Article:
courage, even the Heathens themfelves being judges? The Religion
of Mahomet feems to be contrived to inlpire men with fiercenefs and
defperatenefs of refolution j and yet I do not find, but tUat generally
where there hath been any equality in numbers, the Chriltians have


Chap. II. The First Decad o^ Livv. 221

many Republics in ihe workl as there were formerly ;
and confequently that the love of Liberty is not fo
ftrong and operative in mankind, as it ul'ed to be in
ancient times : but yet I am inclined to believe, that

been fupeilor to them in valour, and given greater inftances of refo-
hition nnci courage than the Turks have done. So that I wonder upoa
what grounds this objeftion hath been taken up againil Chriftiaiiity,
when there is nothing either in the nature of this Religion^ or from
the experience of the world, to give any tolerable countenance to it.
And furely the bed way to know what effeft any Religion is likely to
have upon the minds of men, is to confider what effects it hath had la-
the conrtant expeiience of maHkind/"" See Archbifhop Tiliotion's
Sermon upon Matth.xi. 6. entitled the prejudices againft Chriltianity
confidered, voK II. p. 411, 412. fol. Edit, of his woiki>> printed at Lon-
don, 1735. S^^ ^^^'^ vol. II. p» 61, & feq. of Mr. Bayle's Theological
Works epitomized, by R. Boulton, where it is fhewn how much true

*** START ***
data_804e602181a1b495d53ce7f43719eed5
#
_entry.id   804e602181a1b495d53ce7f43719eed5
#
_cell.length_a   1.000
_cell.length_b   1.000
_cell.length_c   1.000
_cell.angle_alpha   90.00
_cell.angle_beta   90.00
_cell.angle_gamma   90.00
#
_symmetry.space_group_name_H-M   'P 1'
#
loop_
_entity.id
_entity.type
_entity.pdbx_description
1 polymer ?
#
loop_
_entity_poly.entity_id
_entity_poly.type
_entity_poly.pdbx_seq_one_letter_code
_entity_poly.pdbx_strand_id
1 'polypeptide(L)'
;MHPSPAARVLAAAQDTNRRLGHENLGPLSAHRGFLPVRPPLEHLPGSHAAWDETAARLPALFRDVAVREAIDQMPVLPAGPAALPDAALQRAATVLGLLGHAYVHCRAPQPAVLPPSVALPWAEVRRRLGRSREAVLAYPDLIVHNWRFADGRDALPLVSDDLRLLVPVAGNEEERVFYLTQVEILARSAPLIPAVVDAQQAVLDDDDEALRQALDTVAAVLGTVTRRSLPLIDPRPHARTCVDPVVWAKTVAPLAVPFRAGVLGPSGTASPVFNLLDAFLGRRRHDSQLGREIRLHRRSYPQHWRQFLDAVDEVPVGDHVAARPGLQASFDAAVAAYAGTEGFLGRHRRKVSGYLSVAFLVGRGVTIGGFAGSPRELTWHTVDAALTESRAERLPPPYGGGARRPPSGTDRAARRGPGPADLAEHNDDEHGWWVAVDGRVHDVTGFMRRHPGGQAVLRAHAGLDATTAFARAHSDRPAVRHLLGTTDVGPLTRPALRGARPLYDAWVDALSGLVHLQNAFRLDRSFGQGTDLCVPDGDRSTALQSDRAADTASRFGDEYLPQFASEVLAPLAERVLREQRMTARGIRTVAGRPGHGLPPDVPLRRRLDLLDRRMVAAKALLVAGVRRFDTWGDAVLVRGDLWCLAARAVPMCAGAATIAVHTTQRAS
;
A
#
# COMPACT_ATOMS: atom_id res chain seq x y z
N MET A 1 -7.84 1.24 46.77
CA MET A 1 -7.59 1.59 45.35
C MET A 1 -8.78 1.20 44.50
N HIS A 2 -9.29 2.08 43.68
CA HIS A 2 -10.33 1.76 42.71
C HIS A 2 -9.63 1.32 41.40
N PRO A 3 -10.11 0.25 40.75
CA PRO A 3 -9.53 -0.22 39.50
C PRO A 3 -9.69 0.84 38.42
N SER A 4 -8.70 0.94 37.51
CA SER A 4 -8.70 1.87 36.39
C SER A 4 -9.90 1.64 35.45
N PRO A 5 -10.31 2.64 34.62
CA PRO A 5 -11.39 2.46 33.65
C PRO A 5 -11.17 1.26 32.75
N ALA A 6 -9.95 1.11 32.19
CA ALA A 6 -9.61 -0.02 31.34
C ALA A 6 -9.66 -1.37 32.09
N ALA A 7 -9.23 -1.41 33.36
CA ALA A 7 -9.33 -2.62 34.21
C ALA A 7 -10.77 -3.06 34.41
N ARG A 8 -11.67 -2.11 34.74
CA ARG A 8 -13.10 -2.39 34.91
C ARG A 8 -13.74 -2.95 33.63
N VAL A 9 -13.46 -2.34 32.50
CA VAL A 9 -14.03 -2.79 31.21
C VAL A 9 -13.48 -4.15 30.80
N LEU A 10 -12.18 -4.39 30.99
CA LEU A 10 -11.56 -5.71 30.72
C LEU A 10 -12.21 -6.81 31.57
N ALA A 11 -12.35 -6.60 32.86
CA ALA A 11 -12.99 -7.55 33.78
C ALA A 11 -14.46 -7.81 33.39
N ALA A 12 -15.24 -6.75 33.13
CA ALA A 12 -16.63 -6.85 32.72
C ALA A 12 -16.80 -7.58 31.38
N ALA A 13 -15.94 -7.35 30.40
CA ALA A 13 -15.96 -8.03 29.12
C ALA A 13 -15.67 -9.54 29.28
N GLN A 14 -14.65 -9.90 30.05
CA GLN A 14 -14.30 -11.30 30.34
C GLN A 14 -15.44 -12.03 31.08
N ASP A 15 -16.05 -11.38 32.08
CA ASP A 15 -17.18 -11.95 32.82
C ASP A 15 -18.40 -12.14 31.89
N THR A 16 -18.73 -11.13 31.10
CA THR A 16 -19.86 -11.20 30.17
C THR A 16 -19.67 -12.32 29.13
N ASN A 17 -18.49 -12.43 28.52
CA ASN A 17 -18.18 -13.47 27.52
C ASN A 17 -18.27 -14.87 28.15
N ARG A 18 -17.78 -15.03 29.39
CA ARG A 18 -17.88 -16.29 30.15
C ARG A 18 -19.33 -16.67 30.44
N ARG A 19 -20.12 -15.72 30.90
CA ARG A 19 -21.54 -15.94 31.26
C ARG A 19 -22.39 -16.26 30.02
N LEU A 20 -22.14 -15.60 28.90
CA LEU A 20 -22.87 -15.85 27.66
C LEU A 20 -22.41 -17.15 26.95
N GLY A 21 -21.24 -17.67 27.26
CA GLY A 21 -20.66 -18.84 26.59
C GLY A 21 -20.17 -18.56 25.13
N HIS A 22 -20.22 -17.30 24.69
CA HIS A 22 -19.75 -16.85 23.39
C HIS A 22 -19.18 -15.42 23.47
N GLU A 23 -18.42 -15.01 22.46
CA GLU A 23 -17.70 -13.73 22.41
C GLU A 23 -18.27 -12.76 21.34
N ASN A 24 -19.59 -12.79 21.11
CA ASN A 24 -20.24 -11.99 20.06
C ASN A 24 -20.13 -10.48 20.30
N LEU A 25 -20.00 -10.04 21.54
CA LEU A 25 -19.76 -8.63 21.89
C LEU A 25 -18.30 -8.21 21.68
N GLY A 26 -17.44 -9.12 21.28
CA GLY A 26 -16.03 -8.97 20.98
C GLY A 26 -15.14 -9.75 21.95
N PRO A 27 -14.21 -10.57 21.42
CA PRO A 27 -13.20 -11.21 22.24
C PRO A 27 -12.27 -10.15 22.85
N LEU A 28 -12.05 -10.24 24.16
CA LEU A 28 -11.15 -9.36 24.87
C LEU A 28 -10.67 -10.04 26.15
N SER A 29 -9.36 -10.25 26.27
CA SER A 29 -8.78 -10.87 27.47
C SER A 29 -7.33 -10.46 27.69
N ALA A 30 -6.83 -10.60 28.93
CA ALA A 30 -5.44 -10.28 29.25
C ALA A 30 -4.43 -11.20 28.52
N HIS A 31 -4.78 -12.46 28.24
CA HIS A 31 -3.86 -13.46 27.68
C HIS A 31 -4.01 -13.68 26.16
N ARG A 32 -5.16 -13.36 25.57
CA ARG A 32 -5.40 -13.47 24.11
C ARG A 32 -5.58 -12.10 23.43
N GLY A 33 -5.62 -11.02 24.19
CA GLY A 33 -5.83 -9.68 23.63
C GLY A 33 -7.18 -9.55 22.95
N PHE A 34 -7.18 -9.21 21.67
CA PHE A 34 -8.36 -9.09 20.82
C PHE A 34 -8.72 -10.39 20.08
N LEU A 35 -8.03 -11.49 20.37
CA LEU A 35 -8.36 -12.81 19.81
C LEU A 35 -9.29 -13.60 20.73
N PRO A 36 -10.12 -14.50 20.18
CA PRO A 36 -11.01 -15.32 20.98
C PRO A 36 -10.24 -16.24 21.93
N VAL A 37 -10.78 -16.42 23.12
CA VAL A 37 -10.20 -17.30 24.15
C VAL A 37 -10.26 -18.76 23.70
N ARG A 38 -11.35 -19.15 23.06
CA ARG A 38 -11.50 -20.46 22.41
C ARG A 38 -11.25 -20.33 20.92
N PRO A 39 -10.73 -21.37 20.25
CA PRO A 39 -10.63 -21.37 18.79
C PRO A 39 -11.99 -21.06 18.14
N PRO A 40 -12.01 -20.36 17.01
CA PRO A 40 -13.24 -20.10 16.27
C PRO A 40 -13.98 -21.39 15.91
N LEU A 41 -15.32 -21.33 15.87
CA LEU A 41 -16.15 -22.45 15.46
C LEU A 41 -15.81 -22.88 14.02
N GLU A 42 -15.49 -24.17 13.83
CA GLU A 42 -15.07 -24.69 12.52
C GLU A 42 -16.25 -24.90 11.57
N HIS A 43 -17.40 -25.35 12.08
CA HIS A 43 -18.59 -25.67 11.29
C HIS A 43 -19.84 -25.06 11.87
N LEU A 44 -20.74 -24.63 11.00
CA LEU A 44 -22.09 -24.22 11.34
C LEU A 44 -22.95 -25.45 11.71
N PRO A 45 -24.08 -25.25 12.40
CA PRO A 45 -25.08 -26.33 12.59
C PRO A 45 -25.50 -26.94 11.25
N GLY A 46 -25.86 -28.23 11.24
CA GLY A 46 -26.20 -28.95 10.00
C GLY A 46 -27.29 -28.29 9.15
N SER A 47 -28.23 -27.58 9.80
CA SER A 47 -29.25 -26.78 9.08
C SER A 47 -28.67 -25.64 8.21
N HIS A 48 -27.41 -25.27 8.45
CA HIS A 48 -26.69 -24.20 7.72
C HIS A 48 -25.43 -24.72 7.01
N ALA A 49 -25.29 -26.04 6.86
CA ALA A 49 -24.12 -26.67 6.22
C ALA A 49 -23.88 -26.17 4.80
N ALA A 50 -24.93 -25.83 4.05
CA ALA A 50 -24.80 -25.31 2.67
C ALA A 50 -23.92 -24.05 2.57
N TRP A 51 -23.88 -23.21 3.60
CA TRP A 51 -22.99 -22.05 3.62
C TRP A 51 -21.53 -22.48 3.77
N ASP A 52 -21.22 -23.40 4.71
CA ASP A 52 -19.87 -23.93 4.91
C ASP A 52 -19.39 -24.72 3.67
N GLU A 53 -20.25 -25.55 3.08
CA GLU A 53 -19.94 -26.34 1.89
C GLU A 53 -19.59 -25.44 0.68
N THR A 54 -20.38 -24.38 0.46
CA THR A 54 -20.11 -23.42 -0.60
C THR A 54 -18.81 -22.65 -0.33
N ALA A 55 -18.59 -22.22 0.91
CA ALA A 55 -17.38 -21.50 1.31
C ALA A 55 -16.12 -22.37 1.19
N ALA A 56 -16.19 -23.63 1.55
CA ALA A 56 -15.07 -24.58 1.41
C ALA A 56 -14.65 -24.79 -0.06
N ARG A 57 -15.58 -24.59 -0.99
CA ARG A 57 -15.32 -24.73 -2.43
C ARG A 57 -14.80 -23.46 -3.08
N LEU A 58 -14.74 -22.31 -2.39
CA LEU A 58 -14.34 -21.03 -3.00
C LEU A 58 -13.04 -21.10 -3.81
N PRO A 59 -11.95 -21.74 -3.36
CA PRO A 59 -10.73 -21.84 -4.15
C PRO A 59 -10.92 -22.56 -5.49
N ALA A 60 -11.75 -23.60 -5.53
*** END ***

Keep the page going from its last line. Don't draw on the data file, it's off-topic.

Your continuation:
greatnefs of mind is promoted by Chriftianity.

Upon the whole, Machiavel feems not fo much to be blamed for
what he has faid in this Chapter as many people have thought : for it
•is plain from what he fays eifewhere in many places, th;\t lie does not
here fpeak of pure and undefiled Chriftianity as it was delivered to us
by its Divine Author ; but degenerated, as it was in his time, into the
moft abominable degree of corruption and adulteration. The Romifb
Religion in that age was no more like true Chriftianity, than a com-
mon Strumpet can be faid to be like a chafte Matron: and as it is ge-
nerally obferved, that the beft things when corrupted are apt to be-
come the worft, fo it fared with the doftrine of Jefus Chriftj which
from being the pureft and moft noble of all others that ever exilted,
was then polluted to fuch a degree by the heads of it and other vv-ickcd
men, that inftead of anfwering the divine ends which it was defigneci
to promote, it was perverted to the faddeft purpofes by vile interpre-
tations of its generous and heavenly precepts, and the pitiful educa-
tion of youth which a parcel of lazy, ignorant, and unchriftian Monks
had introduced in confequence of fuch interpretations. When men:
/peak of vinegar, they do not mean wine in its pure and uncorrupted
ftate ; and when Machiavel fpeaks of the eftefts of the Romifh Reli-
gion, it is evident from many other j^alfages in his writings, that Ke
does not deilgn to refieft upon true and genuine Chriftianity, On
the contrary, he fpeaks of it with the higheft rcfpect, and always re-
commends the pradice of it. For inftance, he fays, chap. xii. book I.
of thefe Difcourfes, ** that if Chriftian Princes had taken care to prfe-
ierve their Religion in the purity it was delivered to tiiem by its Au-